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IP Routing

Selective Virtual Routing and Forwarding Table Download: A solution to increase Layer3 VPN scale

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What You Will Learn

This document considers the growing problem of the scale of Virtual Routing and Forwarding (VRF) tables and does the following:

• Provides an overview of Selective VRF download solution

• Introduces the filtering benefits of the solution

• Calculates savings and gains

• Presents some recommended deployment best practices

Background

With the advent of Layer 3 Virtual Private Networks (L3VPNs), whereby service providers can interconnect multiple sites of a customer network over a shared provider core or backbone network, the scale requirements for service provider routers are growing constantly. Addition of new customers for VPN services and increasing loads from existing subscribers are contributing to the growth of VRF tables. This has created challenges such as increased router loading times, longer maintenance windows, and frequent memory upgrades.
According to some projections, VPN route scale for some large service providers has reached 500,000 routes and is growing. With the global IPv4 Border Gateway Protocol (BGP) routing table occupying 300,000 routes, service providers and indirectly network equipment vendors are finding it increasingly difficult to scale the existing network infrastructure to support the increased demand.
There has been much focused innovation on technologies to reduce VPN route scale based on positioning of the routers in the service provider network, including rt-constraint and ext-comm ORF. But these technologies approach optimization from the network design and control plane scale perspective. More can be done within the device: Selective VRF Download (SVD) provides a much-needed solution.

Solution Overview

Selective VRF Download is an architectural solution to alleviate scalability and convergence problems with L3VPN technologies. SVD is mainly applicable to service provider routers with multiple line cards (LCs) and forwarding engines. The basic idea is to download to a line card only those prefixes and labels that are actively required to forward traffic through that line card.
The SVD solution tries to optimize the table and route download to cards by classifying line cards by SVD card role and routes by SVD route type.

Figure 1. Selective VRF Download Basic Technology

The following are the SVD card roles:

Core facing role: A card that has only core-facing interfaces (interfaces that connect to other provider core and provider edge devices). These are the interfaces which would be provisioned under default VRF.

Customer facing role: A card that has only customer-facing interfaces (interfaces that connect to customer edge devices in named VRFs).

It is important to note that card roles are per address family.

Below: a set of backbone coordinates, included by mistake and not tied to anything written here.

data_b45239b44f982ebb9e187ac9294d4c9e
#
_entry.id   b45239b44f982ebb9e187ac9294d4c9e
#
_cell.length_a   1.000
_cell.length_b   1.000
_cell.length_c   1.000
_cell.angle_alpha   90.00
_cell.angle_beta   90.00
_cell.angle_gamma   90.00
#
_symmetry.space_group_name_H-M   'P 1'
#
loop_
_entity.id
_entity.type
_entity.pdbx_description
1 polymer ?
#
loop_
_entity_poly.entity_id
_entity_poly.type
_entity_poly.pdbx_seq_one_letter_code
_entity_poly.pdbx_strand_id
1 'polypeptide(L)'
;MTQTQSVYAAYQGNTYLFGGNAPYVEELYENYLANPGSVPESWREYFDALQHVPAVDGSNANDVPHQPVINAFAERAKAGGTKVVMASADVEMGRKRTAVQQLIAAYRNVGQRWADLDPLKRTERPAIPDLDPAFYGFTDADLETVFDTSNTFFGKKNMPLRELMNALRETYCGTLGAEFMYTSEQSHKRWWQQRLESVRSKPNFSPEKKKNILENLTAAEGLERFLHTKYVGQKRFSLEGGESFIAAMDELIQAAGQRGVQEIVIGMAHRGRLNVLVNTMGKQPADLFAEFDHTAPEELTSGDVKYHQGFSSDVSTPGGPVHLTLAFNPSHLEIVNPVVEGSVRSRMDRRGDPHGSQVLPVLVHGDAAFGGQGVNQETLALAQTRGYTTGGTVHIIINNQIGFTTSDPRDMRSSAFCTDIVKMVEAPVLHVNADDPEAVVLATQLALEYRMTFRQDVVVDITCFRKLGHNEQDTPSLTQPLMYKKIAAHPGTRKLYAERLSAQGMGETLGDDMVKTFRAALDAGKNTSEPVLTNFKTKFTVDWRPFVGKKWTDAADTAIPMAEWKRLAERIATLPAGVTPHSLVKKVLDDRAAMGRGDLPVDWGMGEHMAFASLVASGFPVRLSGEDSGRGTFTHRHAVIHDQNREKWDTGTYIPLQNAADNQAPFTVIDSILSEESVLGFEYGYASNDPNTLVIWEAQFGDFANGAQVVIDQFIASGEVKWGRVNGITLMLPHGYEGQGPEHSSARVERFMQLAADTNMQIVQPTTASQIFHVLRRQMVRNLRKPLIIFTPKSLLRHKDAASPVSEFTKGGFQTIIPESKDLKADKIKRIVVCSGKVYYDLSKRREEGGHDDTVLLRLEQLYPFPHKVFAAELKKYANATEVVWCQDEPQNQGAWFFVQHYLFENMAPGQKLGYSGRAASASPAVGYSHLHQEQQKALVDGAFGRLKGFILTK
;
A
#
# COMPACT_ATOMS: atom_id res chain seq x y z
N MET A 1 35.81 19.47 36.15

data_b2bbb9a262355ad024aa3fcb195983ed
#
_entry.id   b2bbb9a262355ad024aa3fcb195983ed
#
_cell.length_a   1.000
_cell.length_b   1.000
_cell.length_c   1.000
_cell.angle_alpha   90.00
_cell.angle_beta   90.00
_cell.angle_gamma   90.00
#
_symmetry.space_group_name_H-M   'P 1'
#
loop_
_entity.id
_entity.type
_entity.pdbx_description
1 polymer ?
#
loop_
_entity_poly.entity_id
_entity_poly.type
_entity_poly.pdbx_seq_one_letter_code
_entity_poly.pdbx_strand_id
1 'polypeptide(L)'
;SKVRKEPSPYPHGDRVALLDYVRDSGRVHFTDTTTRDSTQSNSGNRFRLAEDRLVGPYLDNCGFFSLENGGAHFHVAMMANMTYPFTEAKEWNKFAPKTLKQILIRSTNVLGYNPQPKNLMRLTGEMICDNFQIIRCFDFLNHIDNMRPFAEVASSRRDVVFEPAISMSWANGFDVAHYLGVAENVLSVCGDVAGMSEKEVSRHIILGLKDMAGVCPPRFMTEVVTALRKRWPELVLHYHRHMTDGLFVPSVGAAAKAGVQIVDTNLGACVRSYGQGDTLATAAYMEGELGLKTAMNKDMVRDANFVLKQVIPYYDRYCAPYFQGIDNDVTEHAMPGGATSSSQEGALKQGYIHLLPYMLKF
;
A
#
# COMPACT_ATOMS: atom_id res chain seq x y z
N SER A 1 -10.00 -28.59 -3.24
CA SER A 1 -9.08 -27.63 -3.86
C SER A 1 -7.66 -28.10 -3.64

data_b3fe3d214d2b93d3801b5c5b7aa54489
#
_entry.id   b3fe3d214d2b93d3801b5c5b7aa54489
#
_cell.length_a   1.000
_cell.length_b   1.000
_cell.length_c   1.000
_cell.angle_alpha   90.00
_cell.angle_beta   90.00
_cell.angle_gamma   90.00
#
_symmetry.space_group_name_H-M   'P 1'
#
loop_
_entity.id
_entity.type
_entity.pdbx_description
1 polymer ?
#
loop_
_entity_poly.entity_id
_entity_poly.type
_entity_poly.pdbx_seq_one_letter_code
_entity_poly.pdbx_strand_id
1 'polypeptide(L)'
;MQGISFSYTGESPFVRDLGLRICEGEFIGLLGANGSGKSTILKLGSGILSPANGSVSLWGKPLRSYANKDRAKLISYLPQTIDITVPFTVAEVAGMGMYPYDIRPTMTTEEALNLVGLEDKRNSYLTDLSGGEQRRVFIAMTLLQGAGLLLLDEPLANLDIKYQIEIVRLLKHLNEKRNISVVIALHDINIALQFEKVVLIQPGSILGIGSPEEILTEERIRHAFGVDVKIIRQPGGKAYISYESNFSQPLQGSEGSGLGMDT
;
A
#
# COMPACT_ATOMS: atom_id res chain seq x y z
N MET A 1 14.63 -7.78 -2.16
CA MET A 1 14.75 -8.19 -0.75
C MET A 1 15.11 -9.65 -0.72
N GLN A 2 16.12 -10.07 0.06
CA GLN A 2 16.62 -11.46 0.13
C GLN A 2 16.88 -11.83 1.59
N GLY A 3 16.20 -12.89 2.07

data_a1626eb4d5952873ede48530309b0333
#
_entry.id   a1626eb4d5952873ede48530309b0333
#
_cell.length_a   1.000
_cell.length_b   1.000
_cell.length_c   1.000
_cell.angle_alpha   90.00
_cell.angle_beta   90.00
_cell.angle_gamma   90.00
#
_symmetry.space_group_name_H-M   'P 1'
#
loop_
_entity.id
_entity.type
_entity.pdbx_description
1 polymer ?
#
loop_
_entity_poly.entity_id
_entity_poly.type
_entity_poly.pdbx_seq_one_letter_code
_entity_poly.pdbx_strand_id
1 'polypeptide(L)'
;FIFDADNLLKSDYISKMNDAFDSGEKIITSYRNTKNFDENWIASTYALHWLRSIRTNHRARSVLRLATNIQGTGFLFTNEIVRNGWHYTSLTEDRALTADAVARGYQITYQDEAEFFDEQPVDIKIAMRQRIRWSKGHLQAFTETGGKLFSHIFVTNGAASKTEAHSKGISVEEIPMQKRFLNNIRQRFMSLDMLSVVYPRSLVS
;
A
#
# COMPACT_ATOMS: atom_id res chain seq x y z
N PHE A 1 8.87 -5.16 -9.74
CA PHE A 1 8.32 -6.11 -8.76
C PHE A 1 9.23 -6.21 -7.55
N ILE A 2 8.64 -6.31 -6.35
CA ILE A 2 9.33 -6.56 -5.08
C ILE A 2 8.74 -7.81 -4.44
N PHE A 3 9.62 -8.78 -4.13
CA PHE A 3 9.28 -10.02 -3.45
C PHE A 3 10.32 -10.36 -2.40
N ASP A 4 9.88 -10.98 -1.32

The following are the SVD route types:

Local route: A route that is received from a customer edge device connected to the router in a configured VRF context.

Remote route: A route received from another provider edge device multiprotocol BGP (MP BGP) and is imported to a configured VRF.

Other important terms include:

Locally significant table: When a VRF is provisioned to an IP numbered interface that has its data plane on the card, it will be considered as a locally significant table (LST) for the card. VRF tables that are LST for a card are downloaded to the card.

Inter-table dependency: From the definition, VRF is an independent routing table instance. Under most instances a VRF will not be dependent on another instance, but there are two main exceptions where routes could have next-hops in another VRF:

– Inter-VRF static routing

– BGP extranets

If a VRF table is dependent on another table, then that table also becomes LST (though indirect) and needs to be downloaded to the card. This process continues until all recursions are resolved, and it is performed on each card in a truly distributed manner.

VRF and Route Filtering

VRF and route filtering are performed based on the SVD card type:

• Core facing cards download routes for all VRFs, but only the local routes. Route filtering is done on the forwarding cards based on card role and route type.

• Customer facing cards download all routes only for VRFs that are significant to the line card. Table filtering is done on the route processor card based on the LST download requests from the forwarding cards.

Figure 2. Selective VRF Download Filtering

Savings Calculation

In Table 1:

• n is the total number of VRFs present

• o is the number of VRF directly provisioned/configured on the card, (no)

• R is routes per VRF

• x is the ratio of SVD local: total routes

• Y is the number of VRFs dependant on directly provisioned VRFs (o), (Y0)

Table 1. Total Tables and Routes Downloaded by Line Card Type

Card Type

Tables Downloaded

Routes Downloaded

Customer

(o+Y)

(o+Y)R

Core

n

nxR

Without SVD

n

nR

The preceding table summarizes the total routes and tables downloaded on the line cards of each SVD card type. Savings can be calculated by the difference between the numbers in the Without SVD row.